Last week the Associated Press reported that the Board of Trustees for the American Psychiatric Association (APA) approved revisions to the APA’s Diagnostic and Statistical Manual of Mental Disorders (DSM). Revisions include the replacement of Gender Identity Disorder with Gender Dysphoria. The language change is the result of years of lobbying by advocates who feel that using Gender Identity Disorder as a classification implies that all transgender individuals are mentally ill. Transgender patients will be diagnosed with the new classification, Gender Dysphoria, only if they display “a marked incongruence between one’s experienced/expressed gender and assigned gender,” according to LGBT news source The Advocate
Via the Advocate:
“All psychiatric diagnoses occur within a cultural context,” New York psychiatrist Jack Drescher, a member of the APA subcommittee working on the issue, said. “We know there is a whole community of people out there who are not seeking medical attention and live between the two binary categories. We wanted to send the message that the therapist’s job isn’t to pathologize.”
Some advocates see the revision as simply a rewording of the same idea. These advocates feel that the revision still classifies all transgender people as mentally ill. Others see the revision as a win against the stigmatization of transgender individuals. Regardless, the new diagnostic paradigm will have major implications in law, policy, and health care. It is clear that law and policy change will have to coincide with revisions to the DSM in order to expand access to legal and employment protections, health care coverage, and other issues pertinent to the lives, realities, and experiences of transgender people and their families.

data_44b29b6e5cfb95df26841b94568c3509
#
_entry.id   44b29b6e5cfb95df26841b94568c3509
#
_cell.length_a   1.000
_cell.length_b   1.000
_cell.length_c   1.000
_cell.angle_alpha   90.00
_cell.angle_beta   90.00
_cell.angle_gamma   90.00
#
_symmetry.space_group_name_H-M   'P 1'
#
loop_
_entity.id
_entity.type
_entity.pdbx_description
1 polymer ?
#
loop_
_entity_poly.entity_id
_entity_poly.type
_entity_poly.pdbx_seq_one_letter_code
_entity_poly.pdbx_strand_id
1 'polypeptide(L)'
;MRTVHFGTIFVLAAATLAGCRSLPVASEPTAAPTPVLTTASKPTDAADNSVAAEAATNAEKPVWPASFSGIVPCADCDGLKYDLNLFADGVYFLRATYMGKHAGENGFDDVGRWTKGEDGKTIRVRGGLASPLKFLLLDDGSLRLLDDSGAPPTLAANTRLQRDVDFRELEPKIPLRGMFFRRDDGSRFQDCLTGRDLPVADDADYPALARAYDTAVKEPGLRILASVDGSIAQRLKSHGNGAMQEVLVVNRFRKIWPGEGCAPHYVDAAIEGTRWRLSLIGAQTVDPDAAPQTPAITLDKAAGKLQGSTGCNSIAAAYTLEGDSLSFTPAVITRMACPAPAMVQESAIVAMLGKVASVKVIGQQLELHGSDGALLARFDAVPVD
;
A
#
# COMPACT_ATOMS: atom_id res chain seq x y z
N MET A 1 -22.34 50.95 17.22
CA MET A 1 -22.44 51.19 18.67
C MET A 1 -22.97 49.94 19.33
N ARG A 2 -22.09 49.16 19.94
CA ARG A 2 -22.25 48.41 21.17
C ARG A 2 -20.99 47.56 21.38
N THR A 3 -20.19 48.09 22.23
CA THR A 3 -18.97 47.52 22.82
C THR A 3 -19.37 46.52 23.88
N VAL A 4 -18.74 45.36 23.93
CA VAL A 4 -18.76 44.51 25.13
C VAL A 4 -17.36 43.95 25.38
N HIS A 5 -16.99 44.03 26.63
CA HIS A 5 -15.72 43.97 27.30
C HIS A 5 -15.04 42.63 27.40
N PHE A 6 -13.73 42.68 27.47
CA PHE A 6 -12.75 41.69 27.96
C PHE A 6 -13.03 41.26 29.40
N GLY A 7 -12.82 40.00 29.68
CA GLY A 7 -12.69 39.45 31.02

Earlier in the year, the APA Task Force on Treatment of Gender Identity Disorders reported the need for specific guidelines addressing the unique health needs of transgender patients. Additionally, the task force called on the APA to release position statements supporting “the rights of persons of any age who are gender variant, transgender, or transsexual.” These actions mark an important shift in practitioners’ perspectives on treating transgender patients.